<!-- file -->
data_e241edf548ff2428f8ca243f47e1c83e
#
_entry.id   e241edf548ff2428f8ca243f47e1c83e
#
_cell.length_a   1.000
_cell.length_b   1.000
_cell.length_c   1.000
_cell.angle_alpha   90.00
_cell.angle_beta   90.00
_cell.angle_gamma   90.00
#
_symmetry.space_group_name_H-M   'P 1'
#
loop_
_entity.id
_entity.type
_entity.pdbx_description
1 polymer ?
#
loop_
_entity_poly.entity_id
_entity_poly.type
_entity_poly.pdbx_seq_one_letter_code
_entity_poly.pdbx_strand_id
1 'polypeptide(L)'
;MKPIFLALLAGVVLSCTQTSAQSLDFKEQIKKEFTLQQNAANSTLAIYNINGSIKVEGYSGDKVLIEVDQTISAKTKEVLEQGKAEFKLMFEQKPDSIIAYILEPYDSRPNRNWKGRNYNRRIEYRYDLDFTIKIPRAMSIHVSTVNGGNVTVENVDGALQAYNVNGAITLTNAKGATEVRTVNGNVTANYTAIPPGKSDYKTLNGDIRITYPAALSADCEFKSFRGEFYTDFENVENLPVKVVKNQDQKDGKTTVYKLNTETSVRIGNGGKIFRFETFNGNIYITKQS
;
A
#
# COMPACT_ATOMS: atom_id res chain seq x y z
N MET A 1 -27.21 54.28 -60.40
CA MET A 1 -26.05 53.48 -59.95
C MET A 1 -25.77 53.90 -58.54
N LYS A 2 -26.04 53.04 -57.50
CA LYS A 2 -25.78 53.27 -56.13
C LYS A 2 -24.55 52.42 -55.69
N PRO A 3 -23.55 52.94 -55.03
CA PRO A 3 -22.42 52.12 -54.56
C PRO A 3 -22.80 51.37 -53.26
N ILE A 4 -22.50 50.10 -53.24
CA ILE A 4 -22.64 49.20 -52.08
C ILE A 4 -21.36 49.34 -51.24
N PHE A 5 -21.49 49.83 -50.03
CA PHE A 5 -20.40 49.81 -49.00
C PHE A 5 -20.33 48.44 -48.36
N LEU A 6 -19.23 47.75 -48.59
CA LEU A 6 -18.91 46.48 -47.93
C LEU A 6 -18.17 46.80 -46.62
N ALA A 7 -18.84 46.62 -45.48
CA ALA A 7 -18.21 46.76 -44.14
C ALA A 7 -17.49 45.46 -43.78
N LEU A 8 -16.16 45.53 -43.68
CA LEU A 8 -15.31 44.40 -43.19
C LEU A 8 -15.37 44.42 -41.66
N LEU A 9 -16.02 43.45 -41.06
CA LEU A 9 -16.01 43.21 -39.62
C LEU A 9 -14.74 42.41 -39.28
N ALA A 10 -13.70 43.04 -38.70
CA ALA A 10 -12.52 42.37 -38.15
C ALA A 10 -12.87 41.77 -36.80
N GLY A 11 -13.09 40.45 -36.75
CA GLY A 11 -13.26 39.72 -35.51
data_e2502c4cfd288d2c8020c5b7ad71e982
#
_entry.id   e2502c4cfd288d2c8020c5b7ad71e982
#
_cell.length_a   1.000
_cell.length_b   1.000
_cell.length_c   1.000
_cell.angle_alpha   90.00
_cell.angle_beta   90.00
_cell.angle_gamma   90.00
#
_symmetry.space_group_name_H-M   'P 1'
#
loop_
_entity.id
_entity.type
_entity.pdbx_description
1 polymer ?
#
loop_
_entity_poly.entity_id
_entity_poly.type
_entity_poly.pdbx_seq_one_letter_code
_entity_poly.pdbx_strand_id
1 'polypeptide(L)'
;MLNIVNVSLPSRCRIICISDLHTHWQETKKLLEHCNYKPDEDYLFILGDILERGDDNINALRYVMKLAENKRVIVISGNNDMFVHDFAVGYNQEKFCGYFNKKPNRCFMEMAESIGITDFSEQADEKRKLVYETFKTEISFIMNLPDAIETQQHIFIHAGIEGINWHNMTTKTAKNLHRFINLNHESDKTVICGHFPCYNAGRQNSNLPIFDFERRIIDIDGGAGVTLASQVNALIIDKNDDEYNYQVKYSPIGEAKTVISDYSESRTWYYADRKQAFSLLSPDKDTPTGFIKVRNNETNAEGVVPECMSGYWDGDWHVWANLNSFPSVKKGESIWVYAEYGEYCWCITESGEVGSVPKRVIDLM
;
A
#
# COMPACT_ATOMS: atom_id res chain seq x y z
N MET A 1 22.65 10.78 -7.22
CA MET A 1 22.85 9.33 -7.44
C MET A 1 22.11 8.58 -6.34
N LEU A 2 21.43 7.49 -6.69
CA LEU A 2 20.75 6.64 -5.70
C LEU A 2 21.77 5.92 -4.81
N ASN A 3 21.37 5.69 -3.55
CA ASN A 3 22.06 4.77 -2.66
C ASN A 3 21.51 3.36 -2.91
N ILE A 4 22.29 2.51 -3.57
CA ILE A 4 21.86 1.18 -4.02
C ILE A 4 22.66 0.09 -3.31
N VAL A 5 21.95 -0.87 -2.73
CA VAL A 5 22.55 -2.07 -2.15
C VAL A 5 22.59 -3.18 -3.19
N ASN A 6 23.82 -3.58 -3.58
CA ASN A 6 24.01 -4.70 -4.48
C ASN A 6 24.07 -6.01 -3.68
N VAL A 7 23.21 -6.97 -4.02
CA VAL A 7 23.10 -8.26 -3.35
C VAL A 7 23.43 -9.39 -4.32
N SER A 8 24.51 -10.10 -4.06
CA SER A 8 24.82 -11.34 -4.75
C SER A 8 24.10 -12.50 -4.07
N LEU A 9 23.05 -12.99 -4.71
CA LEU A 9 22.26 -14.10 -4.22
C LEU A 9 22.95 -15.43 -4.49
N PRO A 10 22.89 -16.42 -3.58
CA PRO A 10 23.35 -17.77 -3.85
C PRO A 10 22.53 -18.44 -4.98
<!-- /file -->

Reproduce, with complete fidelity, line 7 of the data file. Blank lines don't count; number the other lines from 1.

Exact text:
_cell.length_c   1.000